With the World Series of Poker going on, it isn’t surprising to see many players get into the events through satellites. These satellites – which were an innovation created by the WSOP and then-Tournament Director Eric Drache – offer players the opportunity to get into tournaments for much less than what the original buy in is. But what is the right approach in these tournaments?
For quite some time, there hasn’t been a solid treatise about strategy for satellite tournaments…that is, until now. Poker player Dara ‘Doke’ O’Kearney and co-writer Barry Carter have combined on a book called Poker Satellite Strategy that presents a solid approach to take in attacking this format of poker. While it doesn’t put you into those “big league” events, it does offer a road map on how to get there.
Tight is Right, Yes? How about EXTREMELY Tight?
O’Kearney, who has made a habit of winning seats into tournaments across Europe through satellites (and has parlayed that into a million dollars plus in tournament cashes over the last ten years), and Carter present a book that takes the “tight is right” philosophy and puts it on steroids. Because you don’t have to win EVERY chip in a satellite tournament to be a winner – all you have to do is be one of those who makes the cutoff, whatever it may be – O’Kearney and Carter preach a style of play that would be difficult for most in this day of “any two” play. The two gentlemen hammer it into the skulls of the players throughout the book – YOU DON’T NEED TO WIN EVERY HAND, you just need to stay in the hunt.
So, what does it mean to be “in the hunt?” O’Kearney and Carter present a formula that players can use to determine just how many chips are needed to be able to cruise into the satellite reward. Basically, it considers three factors: the seats (or awards) to be handed out, the number of chips that are in the satellite tournament and a determination of a certain level to target. They make this formula even simpler by looking at it as a “bubble” situation, which means that, if you are currently in the position of earning one of the satellite rewards and there are more people “outside” the bubble than you are near the bubble, you can usually back off the action (example: if you are in 70th place with 120 players left and 100 seats are up for grabs, you can relax and, O’Kearney and Carter state, blind your way into the satellite seat – there’s 30 players from you to the bubble and 20 players outside looking in).
This is something that, for me, was a thought that I’d never considered. Something else that I hadn’t considered was the directions by O’Kearney and Carter that playing TIGHTER than normal was the right approach. They were able to get this through in a method that has become lost when it comes to many strategy tomes.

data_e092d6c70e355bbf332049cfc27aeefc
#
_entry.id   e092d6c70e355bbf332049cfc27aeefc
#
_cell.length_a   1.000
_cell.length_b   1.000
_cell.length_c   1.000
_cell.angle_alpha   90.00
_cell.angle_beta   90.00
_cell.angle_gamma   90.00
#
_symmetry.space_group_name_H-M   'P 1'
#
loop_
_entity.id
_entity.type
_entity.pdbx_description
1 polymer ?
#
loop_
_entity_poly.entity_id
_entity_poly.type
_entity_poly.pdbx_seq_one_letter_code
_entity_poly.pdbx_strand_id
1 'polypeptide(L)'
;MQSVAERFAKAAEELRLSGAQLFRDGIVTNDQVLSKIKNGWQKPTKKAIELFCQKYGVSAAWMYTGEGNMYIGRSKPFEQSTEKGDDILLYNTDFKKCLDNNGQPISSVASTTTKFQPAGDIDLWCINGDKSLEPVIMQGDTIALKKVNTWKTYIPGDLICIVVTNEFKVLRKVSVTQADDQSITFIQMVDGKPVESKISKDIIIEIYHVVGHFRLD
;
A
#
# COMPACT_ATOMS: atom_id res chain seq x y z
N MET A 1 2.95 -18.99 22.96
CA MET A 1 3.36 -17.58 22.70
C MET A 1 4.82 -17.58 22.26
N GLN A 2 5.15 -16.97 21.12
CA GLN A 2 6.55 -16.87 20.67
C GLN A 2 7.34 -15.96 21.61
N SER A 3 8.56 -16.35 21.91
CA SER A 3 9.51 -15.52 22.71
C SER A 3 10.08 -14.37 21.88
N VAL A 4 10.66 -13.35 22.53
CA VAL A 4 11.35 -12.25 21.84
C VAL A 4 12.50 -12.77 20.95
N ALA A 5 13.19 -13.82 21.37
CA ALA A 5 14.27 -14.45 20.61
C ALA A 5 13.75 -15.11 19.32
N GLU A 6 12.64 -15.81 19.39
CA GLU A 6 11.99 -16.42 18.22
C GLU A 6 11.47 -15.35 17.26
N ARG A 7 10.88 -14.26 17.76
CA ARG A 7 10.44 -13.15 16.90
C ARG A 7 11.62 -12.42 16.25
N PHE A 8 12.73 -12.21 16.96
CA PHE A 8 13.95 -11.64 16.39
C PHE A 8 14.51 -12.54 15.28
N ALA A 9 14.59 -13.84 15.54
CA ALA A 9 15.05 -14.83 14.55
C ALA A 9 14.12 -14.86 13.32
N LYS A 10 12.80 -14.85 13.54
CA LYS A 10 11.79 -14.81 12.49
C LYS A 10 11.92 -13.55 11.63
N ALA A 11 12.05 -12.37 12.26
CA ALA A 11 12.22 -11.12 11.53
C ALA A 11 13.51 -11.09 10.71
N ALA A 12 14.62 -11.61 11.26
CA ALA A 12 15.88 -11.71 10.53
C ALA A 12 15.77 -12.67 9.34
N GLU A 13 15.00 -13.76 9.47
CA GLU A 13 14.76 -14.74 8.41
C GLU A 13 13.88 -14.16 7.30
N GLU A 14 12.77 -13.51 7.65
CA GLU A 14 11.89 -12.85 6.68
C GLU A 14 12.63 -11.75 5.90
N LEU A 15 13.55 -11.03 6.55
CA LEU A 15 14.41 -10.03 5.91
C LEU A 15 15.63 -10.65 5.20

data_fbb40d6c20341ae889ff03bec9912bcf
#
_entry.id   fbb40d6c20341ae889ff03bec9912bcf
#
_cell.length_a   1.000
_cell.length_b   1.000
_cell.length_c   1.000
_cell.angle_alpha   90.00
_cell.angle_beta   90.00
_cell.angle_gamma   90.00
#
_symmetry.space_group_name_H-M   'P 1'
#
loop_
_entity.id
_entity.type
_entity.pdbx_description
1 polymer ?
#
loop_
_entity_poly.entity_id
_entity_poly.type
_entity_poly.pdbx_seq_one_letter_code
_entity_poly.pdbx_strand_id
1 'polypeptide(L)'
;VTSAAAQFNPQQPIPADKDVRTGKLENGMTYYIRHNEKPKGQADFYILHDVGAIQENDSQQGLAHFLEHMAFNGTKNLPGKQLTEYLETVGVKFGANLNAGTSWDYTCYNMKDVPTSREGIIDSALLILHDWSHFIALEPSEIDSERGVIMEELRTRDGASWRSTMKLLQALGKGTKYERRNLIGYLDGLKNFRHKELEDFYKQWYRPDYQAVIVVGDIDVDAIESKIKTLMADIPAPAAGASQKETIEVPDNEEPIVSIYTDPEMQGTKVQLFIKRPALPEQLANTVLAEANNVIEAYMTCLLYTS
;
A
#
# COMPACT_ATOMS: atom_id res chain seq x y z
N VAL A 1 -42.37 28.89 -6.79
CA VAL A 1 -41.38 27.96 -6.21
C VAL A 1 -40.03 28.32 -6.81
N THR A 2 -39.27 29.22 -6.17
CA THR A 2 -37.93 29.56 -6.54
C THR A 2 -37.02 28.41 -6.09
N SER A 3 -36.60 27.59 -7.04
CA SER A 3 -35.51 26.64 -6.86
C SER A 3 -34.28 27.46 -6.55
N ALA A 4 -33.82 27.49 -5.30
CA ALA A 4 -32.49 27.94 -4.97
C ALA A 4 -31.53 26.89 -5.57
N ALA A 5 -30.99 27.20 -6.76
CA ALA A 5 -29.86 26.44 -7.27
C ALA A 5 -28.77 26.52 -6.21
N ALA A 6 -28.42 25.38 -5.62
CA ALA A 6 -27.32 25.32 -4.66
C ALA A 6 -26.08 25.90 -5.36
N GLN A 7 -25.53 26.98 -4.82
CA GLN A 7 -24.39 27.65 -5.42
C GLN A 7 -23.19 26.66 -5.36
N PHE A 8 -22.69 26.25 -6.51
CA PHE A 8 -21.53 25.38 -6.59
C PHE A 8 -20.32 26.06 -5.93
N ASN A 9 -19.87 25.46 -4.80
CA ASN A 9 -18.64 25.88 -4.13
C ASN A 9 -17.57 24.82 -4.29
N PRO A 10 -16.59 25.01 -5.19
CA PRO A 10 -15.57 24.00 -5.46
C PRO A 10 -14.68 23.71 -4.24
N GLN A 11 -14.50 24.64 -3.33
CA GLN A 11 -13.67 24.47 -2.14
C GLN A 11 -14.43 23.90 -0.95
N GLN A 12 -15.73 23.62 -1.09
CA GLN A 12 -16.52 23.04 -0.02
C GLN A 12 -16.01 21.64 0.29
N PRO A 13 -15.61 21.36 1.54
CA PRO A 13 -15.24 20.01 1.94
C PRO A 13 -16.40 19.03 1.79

Charts Demonstrate Your Approach Well
One of the things that some poker strategy guides have done of late is not give you the reasonings behind WHY you’re supposed to adopt their approach. Many players talk about how they have run the hands through simulators or they have collected thousands of hand histories that demonstrate they are right, but then they don’t put that information in their books through a graphical presentation – they say, “trust me” and leave it at that. What O’Kearney and Carter do with Poker Satellite Strategy is offer up mathematical charts that show WHY you should be calling with a tighter range than what normally is expected.
O’Kearney and Carter present their evidence through two different paths – graphs where players are all using GTO to make their decisions and one broken down by how many players are left and seats to be awarded. In these demonstrations, they show that tighter play is correct in the GTO process. But it is even MORE important to be EVEN TIGHTER in their other method. O’Kearney and Carter justify this because of the usual “pushfest” nature of satellite events nearing the bubble.
Does this go against everything you’ve always been taught about in tournament poker? Yes, it does. But it is the CORRECT approach because you aren’t trying to get all the chips, you just need to have ONE chip to be able to win the satellite seat. This is something that players don’t often consider, sometimes even if they play satellites frequently, and O’Kearney has made considerable money and satellite seats through this fashion.
Dara O’Kearney and Barry Carter have come up with a nice niche book that will make players think about what they are doing when they sit down for their next satellite tournament. If you’re going to head to the WSOP and try to get in the $10,000 Championship Event on the cheap (or any event – there are satellite tournaments that will offer “lammers” that can be used for entry into other WSOP events), you’d be well advised to pick up a copy of Poker Satellite Strategy, even if it is just for a refresher. It may not be something you’d want to use once you get in that “big league” tournament, but it can make the process of playing satellite events easier and more profitable if you utilize their instructions.